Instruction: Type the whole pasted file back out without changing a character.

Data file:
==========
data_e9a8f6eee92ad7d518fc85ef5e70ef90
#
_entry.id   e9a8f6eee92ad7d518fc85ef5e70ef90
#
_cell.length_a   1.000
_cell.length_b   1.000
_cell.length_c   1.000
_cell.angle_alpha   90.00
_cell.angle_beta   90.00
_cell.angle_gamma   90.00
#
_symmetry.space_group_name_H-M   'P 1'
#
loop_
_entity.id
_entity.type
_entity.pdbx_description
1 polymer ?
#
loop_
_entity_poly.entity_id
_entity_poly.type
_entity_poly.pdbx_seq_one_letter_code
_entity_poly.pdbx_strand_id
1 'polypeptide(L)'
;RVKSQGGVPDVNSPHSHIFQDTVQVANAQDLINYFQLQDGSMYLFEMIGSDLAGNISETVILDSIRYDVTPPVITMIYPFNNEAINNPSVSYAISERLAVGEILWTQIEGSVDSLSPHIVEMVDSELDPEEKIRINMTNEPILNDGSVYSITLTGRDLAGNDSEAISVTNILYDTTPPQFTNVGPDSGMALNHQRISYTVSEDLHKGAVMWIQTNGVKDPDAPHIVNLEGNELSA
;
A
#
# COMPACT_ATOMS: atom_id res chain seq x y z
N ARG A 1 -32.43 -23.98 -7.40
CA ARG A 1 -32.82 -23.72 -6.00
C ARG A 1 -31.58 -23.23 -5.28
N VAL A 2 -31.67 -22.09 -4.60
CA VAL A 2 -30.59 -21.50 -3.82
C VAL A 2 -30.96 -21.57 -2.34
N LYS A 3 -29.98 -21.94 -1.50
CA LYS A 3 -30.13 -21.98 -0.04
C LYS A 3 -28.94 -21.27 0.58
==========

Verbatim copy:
data_e9a8f6eee92ad7d518fc85ef5e70ef90
#
_entry.id   e9a8f6eee92ad7d518fc85ef5e70ef90
#
_cell.length_a   1.000
_cell.length_b   1.000
_cell.length_c   1.000
_cell.angle_alpha   90.00
_cell.angle_beta   90.00
_cell.angle_gamma   90.00
#
_symmetry.space_group_name_H-M   'P 1'
#
loop_
_entity.id
_entity.type
_entity.pdbx_description
1 polymer ?
#
loop_
_entity_poly.entity_id
_entity_poly.type
_entity_poly.pdbx_seq_one_letter_code
_entity_poly.pdbx_strand_id
1 'polypeptide(L)'
;RVKSQGGVPDVNSPHSHIFQDTVQVANAQDLINYFQLQDGSMYLFEMIGSDLAGNISETVILDSIRYDVTPPVITMIYPFNNEAINNPSVSYAISERLAVGEILWTQIEGSVDSLSPHIVEMVDSELDPEEKIRINMTNEPILNDGSVYSITLTGRDLAGNDSEAISVTNILYDTTPPQFTNVGPDSGMALNHQRISYTVSEDLHKGAVMWIQTNGVKDPDAPHIVNLEGNELSA
;
A
#
# COMPACT_ATOMS: atom_id res chain seq x y z
N ARG A 1 -32.43 -23.98 -7.40
CA ARG A 1 -32.82 -23.72 -6.00
C ARG A 1 -31.58 -23.23 -5.28
N VAL A 2 -31.67 -22.09 -4.60
CA VAL A 2 -30.59 -21.50 -3.82
C VAL A 2 -30.96 -21.57 -2.34
N LYS A 3 -29.98 -21.94 -1.50
CA LYS A 3 -30.13 -21.98 -0.04
C LYS A 3 -28.94 -21.27 0.58